A 45-year-old Caucasian woman with a history of Type 1 insulin-dependent diabetes mellitus presented with fever, nausea and malaise. She was treated with empirical antibiotics but returned with complaints of dizziness after one week. Physical examination showed a blood pressure of 107/52 mmHg and signs of mild fluid overload.
Electrocardiography (ECG) showed junctional bradycardia at 33 beats per minute (bpm). Chest radiograph showed increased interstitial shadowing with bilateral pleural effusions, consistent with mild cardiac failure. Serum high-sensitive troponin T level was mildly elevated at 45.1 (normal range [NR] ≤ 14) pg/mL and N-terminal pro-B-type natriuretic peptide (NT-proBNP) level was 1,044 (NR 0–125) pg/mL. The rest of the laboratory results were as follows: haemoglobin level 11.1 g/dL, white blood cell count 9.59 × 109/L (with mild lymphopenia), platelet count 458 × 109/L, urea level 8.0 mmol/L, creatinine level 84 μmol/L, albumin level 40 g/dL, aspartate aminotransferase level 284 U/L and alanine aminotransferase level 167 U/L. Her C-reactive protein level was 31.1 mg/L and procalcitonin level was less than 0.06 ng/mL.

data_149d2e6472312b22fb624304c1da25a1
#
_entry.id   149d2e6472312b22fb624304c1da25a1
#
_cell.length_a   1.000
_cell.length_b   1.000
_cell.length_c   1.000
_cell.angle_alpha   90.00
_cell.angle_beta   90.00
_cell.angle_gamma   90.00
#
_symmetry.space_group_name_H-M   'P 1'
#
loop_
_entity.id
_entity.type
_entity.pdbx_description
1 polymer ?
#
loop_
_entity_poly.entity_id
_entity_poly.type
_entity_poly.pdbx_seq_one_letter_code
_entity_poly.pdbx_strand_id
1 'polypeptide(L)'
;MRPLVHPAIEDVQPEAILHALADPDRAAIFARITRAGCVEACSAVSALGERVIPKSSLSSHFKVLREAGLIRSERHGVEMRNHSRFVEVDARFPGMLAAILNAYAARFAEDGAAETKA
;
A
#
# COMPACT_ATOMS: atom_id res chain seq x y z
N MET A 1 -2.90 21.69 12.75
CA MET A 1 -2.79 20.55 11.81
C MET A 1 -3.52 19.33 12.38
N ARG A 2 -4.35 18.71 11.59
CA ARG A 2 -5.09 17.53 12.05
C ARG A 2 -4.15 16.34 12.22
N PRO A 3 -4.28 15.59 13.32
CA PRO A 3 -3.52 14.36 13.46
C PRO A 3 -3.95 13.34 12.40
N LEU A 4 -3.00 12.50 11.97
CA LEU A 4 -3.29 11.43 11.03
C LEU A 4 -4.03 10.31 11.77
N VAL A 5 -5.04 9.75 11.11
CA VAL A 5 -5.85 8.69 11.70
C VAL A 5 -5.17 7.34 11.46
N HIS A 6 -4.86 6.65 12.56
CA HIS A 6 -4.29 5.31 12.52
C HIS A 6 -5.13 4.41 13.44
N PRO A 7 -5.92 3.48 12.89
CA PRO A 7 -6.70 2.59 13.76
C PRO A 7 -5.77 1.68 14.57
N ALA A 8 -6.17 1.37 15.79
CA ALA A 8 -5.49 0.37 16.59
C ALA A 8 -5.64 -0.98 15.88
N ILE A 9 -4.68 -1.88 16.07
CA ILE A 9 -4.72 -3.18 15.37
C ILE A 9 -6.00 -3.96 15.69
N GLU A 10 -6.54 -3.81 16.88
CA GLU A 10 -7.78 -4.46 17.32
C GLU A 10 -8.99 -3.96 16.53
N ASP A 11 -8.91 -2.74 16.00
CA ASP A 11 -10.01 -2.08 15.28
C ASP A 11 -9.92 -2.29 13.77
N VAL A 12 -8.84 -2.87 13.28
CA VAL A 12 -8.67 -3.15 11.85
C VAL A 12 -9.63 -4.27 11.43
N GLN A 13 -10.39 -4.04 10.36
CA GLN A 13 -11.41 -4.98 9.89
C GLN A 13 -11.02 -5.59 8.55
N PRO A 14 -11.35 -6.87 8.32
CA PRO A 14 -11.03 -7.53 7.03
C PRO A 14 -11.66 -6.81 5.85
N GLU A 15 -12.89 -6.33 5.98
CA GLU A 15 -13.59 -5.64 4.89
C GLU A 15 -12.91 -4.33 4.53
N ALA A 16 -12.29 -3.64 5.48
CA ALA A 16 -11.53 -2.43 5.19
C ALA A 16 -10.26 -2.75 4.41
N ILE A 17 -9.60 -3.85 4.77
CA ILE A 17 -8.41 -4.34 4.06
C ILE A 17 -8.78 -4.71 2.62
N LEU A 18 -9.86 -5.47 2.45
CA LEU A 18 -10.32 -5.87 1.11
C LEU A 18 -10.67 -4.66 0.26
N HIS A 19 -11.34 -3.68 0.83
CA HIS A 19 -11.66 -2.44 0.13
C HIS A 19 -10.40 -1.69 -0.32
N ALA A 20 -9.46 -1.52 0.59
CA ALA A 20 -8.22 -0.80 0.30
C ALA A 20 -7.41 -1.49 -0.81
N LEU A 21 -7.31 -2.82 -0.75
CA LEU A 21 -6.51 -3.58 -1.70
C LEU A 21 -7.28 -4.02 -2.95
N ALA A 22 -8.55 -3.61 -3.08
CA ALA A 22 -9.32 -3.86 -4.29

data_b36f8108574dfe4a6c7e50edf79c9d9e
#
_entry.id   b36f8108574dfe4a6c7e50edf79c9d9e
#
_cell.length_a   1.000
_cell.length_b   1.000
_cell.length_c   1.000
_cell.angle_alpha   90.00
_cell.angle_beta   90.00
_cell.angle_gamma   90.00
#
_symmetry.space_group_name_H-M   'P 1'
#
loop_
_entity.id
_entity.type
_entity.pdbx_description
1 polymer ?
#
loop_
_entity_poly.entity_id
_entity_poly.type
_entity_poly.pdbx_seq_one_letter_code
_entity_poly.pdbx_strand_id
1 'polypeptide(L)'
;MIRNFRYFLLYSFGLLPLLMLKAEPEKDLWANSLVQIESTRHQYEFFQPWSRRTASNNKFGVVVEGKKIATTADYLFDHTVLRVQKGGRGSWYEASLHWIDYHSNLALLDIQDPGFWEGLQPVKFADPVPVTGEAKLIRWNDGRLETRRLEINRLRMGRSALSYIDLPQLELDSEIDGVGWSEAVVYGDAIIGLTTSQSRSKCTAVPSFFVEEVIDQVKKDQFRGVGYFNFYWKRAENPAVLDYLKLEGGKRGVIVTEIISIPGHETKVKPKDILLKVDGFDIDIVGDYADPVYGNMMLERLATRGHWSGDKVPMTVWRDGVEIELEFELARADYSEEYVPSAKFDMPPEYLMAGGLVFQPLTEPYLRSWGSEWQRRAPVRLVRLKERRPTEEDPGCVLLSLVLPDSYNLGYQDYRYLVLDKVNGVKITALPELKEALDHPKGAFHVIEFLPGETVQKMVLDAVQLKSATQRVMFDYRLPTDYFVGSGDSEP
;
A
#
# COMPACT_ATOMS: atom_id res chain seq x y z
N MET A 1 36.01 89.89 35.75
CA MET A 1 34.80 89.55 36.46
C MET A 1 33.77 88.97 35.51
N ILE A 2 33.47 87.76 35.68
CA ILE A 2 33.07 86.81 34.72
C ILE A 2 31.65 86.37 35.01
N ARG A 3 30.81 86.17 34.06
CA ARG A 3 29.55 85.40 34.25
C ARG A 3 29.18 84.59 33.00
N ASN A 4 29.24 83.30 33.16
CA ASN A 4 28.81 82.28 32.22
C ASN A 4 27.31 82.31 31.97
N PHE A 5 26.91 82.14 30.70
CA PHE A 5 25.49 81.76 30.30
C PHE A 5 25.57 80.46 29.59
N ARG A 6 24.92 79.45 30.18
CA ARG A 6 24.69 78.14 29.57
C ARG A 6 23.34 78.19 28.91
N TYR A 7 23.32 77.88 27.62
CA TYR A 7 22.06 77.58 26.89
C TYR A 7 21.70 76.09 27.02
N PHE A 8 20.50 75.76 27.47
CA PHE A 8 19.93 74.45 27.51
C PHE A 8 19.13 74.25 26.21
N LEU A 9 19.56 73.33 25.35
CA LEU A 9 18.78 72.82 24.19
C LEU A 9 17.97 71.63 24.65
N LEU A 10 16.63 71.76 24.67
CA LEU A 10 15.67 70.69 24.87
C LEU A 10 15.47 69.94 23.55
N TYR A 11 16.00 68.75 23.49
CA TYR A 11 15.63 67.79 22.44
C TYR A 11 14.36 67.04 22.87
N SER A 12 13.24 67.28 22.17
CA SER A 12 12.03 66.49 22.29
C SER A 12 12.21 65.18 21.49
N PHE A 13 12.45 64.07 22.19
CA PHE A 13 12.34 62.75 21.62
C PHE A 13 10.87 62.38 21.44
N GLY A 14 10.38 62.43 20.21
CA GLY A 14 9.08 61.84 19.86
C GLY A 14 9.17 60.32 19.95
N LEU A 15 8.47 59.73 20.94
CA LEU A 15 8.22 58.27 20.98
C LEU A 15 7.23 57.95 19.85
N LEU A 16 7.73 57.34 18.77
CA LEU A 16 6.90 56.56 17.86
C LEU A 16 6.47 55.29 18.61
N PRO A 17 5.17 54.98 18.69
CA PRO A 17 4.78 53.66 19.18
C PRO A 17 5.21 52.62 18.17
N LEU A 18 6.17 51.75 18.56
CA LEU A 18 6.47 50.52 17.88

The patient was initially administered the empiric antiviral Tamiflu (oseltamivir) and antibiotics doxycycline and Augmentin (co-amoxiclav). She was also treated with frusemide for diuresis. Continuous ECG monitoring showed infrequent sinus pauses of up to 8.6 seconds (Fig. 1). Although the patient felt fleeting, mild dizziness, no syncope or haemodynamic instability was observed. Temporary transvenous pacing was proposed, but a conservative approach of careful monitoring in the high-dependency unit was adopted owing to the patient’s refusal to undergo the procedure.